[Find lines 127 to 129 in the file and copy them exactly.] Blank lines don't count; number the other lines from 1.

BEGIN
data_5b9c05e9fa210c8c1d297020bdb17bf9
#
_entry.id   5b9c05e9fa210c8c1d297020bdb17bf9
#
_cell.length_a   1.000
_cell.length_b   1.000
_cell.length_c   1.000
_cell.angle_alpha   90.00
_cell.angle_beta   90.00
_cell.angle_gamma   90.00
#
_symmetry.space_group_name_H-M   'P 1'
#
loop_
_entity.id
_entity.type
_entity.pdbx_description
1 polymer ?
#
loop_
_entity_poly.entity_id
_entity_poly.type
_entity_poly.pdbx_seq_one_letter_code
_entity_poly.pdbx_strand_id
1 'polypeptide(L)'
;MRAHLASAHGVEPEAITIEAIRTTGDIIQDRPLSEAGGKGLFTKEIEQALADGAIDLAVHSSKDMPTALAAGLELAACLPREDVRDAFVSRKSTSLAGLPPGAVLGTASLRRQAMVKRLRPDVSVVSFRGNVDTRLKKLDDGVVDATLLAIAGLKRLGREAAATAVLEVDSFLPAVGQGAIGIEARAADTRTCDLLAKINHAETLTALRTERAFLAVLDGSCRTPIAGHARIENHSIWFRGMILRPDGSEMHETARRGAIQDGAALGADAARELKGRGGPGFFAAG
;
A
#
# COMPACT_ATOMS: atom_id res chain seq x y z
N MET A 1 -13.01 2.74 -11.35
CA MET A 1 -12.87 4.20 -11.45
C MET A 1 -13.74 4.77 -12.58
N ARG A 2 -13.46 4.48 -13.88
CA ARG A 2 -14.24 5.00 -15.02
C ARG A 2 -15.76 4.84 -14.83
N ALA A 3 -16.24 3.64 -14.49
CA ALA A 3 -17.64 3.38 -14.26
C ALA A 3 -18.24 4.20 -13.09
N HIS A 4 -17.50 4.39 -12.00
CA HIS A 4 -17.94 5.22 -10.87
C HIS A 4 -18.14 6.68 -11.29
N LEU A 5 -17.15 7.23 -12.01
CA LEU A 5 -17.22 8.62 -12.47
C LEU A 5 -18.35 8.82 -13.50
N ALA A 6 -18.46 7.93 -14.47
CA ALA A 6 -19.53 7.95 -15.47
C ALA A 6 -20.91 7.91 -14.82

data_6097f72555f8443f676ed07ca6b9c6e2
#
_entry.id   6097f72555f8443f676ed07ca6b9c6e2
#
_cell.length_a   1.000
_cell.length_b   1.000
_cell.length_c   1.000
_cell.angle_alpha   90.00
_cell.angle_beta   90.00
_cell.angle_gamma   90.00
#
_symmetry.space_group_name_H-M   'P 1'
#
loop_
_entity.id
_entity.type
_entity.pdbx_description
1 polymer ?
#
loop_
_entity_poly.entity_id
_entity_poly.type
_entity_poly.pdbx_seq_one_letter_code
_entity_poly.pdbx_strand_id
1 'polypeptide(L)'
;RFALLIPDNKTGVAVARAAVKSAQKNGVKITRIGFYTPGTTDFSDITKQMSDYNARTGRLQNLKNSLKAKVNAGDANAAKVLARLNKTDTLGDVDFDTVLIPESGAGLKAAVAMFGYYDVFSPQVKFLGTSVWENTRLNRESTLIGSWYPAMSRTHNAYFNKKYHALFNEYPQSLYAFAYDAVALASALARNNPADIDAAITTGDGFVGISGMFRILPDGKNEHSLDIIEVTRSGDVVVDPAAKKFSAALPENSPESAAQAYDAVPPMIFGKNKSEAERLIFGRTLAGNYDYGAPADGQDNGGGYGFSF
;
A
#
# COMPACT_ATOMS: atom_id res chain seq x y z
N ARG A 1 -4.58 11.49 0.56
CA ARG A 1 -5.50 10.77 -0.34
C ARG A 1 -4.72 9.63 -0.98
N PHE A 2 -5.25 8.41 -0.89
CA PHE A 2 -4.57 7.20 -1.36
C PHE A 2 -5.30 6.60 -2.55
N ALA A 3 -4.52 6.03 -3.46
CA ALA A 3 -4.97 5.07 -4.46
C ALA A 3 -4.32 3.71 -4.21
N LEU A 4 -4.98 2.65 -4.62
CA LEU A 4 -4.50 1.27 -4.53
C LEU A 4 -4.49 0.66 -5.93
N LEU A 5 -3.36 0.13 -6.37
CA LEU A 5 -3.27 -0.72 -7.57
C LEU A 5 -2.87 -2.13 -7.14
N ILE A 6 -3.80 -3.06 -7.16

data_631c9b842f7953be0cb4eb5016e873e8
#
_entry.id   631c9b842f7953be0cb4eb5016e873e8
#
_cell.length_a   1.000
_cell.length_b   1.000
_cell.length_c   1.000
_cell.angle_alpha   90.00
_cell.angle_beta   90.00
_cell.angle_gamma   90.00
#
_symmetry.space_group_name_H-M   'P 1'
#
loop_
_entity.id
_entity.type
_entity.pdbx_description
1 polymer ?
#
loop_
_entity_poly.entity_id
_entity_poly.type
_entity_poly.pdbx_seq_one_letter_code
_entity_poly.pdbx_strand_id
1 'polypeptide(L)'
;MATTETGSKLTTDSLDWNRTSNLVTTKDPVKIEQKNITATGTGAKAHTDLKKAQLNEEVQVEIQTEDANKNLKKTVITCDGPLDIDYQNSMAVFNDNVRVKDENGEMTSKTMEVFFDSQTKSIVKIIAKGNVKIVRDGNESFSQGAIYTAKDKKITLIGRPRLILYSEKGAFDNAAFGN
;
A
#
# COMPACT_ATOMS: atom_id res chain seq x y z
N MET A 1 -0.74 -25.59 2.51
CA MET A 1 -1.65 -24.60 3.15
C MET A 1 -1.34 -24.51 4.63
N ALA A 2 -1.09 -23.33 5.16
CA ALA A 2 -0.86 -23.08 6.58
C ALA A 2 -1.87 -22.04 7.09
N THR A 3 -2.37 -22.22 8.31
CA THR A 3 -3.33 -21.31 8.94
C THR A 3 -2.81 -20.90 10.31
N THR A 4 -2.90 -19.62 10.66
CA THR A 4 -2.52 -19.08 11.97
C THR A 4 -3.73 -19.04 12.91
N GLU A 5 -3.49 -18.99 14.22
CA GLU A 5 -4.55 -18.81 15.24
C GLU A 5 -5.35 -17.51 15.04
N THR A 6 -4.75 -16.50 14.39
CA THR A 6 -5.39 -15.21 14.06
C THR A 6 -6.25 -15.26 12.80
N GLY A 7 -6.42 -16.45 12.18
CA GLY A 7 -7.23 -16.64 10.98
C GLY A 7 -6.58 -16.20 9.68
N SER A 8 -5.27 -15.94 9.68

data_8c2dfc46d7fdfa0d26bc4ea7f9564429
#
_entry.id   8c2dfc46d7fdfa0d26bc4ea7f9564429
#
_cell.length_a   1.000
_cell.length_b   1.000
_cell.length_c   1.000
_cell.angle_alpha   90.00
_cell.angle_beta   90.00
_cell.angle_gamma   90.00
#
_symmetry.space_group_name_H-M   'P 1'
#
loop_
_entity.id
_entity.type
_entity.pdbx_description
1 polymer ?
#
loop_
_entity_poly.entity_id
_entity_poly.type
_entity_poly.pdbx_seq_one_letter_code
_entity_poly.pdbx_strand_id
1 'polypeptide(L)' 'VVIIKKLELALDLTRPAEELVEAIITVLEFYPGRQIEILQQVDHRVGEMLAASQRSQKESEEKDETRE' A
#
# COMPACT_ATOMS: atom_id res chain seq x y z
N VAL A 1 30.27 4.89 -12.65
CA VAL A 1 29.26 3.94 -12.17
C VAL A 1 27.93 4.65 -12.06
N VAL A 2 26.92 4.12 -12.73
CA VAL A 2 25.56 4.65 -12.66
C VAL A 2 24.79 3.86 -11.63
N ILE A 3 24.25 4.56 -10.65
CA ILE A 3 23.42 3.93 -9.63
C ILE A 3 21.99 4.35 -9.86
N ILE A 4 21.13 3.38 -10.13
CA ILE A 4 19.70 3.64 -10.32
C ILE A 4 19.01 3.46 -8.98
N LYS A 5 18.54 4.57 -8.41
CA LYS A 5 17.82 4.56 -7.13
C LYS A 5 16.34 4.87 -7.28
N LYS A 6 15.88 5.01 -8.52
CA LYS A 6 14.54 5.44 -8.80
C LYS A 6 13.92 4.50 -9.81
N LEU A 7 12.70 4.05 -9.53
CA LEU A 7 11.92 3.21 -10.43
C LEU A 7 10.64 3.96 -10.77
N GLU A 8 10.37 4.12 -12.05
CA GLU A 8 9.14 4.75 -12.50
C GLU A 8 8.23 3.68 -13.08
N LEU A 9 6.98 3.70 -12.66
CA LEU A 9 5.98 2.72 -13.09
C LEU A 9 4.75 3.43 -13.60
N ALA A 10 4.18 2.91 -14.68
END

C MET A 1 -1.34 -24.51 4.63
N ALA A 2 -1.09 -23.33 5.16
CA ALA A 2 -0.86 -23.08 6.58